Read Doug Quance’s comments below for an example of a best practice for REALTORs when presenting contracts when the buyer uses a FHA or VA loan.

Good Luck.

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  • 11 comments

    11 Comments so far

    1. Don Reedy April 13th, 2010 4:44 pm

      Brian,

      Thanks for reinforcing. What we don’t provide up front gets lost, confused, or argued over later.

      Wisdom abounds with you, my man.

    2. Brian Brady April 13th, 2010 7:58 pm

      You know what prompted me to write this? My laziness, Don. I used to send these out with pre-approval letters but got out of the habit. Today, I just realized, for the 4th time this month, that I didn’t have one.

      Why? I didn’t do the work up front.

      After I found a blank form online, I thought it might be useful to have a permalink for it so I can refer to it in the future.

    3. Doug Quance April 14th, 2010 5:04 pm

      Just put one together in an offer, today.

      Made it part of the agreement… just like our Affiliated Business Arrangement Disclosure.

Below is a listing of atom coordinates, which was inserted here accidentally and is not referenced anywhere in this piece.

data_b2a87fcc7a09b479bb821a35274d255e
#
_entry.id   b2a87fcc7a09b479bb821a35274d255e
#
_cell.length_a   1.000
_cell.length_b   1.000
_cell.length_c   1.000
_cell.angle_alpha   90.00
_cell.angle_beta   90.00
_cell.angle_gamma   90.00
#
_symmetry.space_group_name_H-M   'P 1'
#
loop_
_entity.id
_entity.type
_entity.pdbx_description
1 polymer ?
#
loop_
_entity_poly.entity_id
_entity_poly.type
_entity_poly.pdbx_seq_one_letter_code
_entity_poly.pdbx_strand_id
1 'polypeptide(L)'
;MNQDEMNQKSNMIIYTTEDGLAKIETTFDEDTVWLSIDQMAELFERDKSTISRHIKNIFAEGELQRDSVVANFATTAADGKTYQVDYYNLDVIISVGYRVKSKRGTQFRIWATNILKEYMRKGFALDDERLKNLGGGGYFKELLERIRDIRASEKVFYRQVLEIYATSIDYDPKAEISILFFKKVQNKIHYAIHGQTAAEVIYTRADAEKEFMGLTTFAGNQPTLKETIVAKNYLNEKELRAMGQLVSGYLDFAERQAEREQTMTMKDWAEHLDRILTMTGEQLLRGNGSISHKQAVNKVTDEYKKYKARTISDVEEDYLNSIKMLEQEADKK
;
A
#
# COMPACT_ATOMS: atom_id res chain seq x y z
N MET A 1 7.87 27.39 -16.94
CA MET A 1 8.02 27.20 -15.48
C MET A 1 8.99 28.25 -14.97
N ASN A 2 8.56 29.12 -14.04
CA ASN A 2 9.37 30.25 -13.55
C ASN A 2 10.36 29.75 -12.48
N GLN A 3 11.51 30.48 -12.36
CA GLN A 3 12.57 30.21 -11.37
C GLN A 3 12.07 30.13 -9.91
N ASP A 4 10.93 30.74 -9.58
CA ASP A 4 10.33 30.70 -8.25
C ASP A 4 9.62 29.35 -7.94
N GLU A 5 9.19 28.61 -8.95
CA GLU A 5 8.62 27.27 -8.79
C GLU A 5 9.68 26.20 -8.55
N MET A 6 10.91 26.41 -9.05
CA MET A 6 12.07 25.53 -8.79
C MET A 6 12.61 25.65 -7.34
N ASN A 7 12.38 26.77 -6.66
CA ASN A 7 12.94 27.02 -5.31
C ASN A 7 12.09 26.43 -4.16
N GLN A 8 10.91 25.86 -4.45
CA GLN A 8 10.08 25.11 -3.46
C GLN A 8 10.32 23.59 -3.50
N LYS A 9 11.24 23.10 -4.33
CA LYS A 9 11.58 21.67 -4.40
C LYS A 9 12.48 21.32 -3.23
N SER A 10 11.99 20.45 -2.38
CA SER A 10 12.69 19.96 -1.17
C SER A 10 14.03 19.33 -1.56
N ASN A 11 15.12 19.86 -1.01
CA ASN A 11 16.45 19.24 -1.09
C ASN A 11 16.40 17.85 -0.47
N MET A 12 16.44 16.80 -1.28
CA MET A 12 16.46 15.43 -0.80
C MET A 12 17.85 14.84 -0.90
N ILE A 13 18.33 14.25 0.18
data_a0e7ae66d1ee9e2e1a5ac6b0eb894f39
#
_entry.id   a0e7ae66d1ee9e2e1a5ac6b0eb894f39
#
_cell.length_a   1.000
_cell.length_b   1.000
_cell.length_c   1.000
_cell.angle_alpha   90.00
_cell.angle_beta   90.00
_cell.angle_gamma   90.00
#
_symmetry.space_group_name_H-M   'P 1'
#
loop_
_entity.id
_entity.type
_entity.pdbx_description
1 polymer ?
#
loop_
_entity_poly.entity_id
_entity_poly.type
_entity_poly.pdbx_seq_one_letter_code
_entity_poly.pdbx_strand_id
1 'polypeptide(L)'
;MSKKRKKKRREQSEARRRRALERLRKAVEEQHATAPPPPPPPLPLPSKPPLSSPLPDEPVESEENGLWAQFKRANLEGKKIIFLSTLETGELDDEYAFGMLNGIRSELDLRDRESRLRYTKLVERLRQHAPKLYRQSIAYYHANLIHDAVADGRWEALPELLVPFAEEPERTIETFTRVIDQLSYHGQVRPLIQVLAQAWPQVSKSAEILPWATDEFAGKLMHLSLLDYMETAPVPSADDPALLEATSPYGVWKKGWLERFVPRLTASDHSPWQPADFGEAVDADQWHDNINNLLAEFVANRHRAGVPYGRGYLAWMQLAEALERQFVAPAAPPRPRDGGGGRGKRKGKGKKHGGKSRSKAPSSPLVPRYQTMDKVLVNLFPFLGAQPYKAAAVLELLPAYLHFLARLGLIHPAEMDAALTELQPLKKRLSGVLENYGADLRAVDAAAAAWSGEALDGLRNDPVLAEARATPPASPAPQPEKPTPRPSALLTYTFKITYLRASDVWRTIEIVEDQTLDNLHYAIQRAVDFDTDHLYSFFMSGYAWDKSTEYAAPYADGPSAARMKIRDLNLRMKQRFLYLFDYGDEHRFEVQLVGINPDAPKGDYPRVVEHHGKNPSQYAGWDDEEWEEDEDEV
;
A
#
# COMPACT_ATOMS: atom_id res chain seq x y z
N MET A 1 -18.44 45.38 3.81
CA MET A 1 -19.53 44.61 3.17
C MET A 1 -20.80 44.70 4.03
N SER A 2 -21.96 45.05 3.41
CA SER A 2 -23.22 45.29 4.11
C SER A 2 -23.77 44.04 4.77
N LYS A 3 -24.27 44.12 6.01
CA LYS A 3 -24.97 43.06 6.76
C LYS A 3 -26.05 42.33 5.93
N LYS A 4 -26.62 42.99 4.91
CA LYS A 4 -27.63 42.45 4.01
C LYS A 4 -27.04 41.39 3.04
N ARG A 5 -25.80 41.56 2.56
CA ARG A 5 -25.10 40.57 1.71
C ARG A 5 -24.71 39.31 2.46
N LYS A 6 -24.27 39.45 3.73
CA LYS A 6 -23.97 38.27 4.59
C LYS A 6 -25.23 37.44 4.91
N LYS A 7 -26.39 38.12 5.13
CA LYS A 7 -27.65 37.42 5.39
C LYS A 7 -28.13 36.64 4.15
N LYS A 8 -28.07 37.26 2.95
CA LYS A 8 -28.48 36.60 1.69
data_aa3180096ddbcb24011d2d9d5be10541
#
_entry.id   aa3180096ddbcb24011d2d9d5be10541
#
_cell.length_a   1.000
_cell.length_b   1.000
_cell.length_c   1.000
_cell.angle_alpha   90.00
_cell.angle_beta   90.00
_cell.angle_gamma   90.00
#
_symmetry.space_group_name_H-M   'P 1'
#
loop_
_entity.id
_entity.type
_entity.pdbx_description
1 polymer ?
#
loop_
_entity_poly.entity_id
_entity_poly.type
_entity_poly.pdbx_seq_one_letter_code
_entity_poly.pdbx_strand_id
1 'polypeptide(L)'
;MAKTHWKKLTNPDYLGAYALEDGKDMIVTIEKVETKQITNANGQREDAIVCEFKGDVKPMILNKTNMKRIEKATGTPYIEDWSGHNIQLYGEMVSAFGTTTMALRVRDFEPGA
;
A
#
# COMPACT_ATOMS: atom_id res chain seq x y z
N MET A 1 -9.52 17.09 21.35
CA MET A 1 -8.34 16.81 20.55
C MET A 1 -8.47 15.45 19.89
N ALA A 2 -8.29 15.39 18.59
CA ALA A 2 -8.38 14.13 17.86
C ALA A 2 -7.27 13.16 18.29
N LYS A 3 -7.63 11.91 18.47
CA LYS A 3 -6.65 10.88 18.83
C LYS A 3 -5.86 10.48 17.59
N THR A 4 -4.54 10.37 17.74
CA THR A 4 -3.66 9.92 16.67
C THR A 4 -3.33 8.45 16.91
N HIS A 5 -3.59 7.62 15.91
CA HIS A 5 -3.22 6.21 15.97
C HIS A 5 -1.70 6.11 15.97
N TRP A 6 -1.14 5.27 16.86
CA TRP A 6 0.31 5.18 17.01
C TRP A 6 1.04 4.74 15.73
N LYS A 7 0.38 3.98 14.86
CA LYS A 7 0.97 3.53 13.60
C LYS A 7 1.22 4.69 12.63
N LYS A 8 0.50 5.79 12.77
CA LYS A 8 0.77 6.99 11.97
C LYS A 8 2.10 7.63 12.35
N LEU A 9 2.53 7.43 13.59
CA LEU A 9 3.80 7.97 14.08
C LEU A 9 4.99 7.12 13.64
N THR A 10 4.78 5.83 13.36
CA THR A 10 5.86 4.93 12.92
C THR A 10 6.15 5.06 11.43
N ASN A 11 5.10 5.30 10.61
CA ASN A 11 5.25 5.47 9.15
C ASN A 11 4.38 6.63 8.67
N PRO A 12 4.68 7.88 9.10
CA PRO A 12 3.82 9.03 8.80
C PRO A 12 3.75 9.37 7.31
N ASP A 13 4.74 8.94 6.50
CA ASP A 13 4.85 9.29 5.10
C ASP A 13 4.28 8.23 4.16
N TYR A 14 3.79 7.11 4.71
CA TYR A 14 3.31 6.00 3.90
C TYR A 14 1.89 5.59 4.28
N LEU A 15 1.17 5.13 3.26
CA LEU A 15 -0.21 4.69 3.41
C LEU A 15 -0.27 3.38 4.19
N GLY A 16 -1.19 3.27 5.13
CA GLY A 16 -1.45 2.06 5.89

You’ll like this part, Brian – our offer includes a loan COMMITMENT… and we intend to close at the end of the month, if accepted.

    4. RJ Baxter April 15th, 2010 4:46 am

      The funny thing is that the exact verbiage of the amendatory clause, to the letter, is in the standard Colorado sales contract, but lenders repeatedly still insist on the amend clause to be signed. Has anyone else encountered this?

    5. Brian Brady April 15th, 2010 10:40 am

      Wonderful work, Doug. Glad the form helped.

      RJ, I don’t make the rules. I just b—h about them

    6. Doug Quance April 16th, 2010 9:17 am